Exploring the Vascular Smooth Muscle Receptor Landscape in Vivo: Ultrasound Doppler Versus Near-Infrared Spectroscopy Assessments

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Vascular imaging, α-adrenergic, angiotensin II, vasoconstriction, microcirculation


Ultrasound Doppler and near-infrared spectroscopy (NIRS) are routinely used for noninvasive monitoring of peripheral hemodynamics in both clinical and experimental settings. However, the comparative ability of these methodologies to detect changes in microvascular and whole limb hemodynamics during pharmacological manipulation of vascular smooth muscle receptors located at varied locations within the arterial tree is unknown. Thus, in 10 healthy subjects (25 ± 2 yr), changes in resting leg blood flow (ultrasound Doppler; femoral artery) and muscle oxygenation (oxyhemoglobin + oxymyoglobin; vastus lateralis) were simultaneously evaluated in response to intra-arterial infusions of phenylephrine (PE, 0.025-0.8 μg·kg(-1)·min(-1)), BHT-933 (2.5-40 μg·kg(-1)·min(-1)), and angiotensin II (ANG II, 0.5-8 ng·kg(-1)·min(-1)). All drugs elicited significant dose-dependent reductions in leg blood flow and oxyhemoglobin + oxymyoglobin. Significant relationships were found between ultrasound Doppler and NIRS changes across doses of PE (r(2) = 0.37 ± 0.08), BHT-933 (r(2) = 0.74 ± 0.06), and ANG II (r(2) = 0.68 ± 0.13), with the strongest relationships evident with agonists for receptors located preferentially "downstream" in the leg microcirculation (BHT-933 and ANG II). Analyses of drug potency revealed similar EC50 between ultrasound Doppler and NIRS measurements for PE (0.06 ± 0.02 vs. 0.10 ± 0.01), BHT-933 (5.0 ± 0.9 vs. 4.5 ± 1.3), and ANG II (1.4 ± 0.8 vs. 1.3 ± 0.3). These data provide evidence that both ultrasound Doppler and NIRS track pharmacologically induced changes in peripheral hemodynamics and are equally capable of determining drug potency. However, considerable disparity was observed between agonist infusions targeting different levels of the arterial tree, suggesting that receptor landscape is an important consideration for proper interpretation of hemodynamic monitoring with these methodologies.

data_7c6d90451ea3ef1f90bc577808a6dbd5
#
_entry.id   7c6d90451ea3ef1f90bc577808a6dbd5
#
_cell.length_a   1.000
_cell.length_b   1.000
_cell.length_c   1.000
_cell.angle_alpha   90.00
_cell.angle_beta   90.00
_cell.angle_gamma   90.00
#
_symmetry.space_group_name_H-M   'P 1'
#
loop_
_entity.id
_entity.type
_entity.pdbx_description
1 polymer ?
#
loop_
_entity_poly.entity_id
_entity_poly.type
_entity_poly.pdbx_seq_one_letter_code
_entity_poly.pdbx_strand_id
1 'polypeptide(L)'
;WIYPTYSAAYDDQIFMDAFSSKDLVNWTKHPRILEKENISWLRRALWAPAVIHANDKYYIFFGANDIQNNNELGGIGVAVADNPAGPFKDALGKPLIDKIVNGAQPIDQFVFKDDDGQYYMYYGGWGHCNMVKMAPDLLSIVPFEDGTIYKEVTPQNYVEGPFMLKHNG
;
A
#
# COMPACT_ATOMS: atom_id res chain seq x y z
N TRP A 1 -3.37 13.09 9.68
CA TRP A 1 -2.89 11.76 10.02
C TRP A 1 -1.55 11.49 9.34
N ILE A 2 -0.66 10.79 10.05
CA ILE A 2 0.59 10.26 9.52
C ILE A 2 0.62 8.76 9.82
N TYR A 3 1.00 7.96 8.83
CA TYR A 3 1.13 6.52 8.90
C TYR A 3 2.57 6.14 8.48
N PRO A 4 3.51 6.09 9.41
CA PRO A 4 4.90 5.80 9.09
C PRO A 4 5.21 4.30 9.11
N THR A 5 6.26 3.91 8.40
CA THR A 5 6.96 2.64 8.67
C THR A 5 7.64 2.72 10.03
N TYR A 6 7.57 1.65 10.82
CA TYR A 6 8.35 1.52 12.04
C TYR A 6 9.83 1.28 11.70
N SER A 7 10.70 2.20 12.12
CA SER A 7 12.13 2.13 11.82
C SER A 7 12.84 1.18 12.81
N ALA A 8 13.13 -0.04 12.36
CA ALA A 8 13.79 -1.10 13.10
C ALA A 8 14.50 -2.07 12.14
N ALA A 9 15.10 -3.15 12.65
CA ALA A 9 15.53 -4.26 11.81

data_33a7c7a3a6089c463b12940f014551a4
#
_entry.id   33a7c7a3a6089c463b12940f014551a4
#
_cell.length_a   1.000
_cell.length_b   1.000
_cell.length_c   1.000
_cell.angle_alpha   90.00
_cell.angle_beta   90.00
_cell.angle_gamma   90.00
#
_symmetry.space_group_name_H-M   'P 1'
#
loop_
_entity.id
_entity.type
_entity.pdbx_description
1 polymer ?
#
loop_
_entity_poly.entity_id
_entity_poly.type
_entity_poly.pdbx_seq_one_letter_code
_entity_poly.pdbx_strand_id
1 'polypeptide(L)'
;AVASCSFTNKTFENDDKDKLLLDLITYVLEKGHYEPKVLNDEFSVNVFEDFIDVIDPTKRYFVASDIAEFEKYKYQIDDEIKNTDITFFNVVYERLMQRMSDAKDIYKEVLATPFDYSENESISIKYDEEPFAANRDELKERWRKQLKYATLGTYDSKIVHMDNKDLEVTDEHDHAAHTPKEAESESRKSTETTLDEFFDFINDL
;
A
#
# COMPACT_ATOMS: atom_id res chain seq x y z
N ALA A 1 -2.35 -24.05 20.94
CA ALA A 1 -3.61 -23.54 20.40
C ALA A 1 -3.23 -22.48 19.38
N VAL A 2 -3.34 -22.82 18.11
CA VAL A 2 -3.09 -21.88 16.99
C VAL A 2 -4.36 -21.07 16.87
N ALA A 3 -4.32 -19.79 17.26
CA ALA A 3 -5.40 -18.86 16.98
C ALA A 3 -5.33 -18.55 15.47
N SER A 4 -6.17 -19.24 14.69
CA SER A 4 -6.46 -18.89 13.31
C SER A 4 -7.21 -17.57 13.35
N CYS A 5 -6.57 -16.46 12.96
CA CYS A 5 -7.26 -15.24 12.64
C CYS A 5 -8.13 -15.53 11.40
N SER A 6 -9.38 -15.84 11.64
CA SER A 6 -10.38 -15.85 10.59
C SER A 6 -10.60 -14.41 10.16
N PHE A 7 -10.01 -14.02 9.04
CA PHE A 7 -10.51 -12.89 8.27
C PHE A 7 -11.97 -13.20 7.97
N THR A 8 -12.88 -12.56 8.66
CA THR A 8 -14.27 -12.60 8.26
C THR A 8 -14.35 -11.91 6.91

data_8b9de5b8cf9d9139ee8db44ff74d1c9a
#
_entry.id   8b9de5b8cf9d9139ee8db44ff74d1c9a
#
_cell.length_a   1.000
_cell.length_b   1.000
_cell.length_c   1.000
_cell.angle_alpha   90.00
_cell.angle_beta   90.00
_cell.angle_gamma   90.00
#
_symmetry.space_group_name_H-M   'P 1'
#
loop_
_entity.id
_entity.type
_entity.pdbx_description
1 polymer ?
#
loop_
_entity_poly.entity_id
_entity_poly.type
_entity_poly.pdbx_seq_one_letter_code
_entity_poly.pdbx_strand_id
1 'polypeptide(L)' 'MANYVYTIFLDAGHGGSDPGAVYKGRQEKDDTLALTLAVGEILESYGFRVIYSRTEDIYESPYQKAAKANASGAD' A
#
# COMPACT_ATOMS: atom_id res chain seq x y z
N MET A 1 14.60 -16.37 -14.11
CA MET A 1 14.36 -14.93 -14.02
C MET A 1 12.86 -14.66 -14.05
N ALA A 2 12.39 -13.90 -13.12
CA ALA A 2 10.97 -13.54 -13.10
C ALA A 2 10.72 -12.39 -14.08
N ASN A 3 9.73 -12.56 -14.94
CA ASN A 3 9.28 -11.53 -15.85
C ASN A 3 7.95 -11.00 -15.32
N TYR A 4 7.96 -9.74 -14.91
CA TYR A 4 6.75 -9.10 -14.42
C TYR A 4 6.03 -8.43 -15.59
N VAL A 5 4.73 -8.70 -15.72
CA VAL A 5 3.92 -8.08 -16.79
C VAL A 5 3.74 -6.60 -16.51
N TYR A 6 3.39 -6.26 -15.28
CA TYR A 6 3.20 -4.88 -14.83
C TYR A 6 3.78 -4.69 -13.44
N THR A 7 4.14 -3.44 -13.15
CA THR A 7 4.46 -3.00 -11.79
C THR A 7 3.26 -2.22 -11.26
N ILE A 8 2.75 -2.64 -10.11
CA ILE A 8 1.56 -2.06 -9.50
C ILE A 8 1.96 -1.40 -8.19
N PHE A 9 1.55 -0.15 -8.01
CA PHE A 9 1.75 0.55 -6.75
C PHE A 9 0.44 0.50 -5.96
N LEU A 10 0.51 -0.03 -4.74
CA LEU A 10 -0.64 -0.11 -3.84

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American Journal of Physiology - Heart and Circulatory Physiology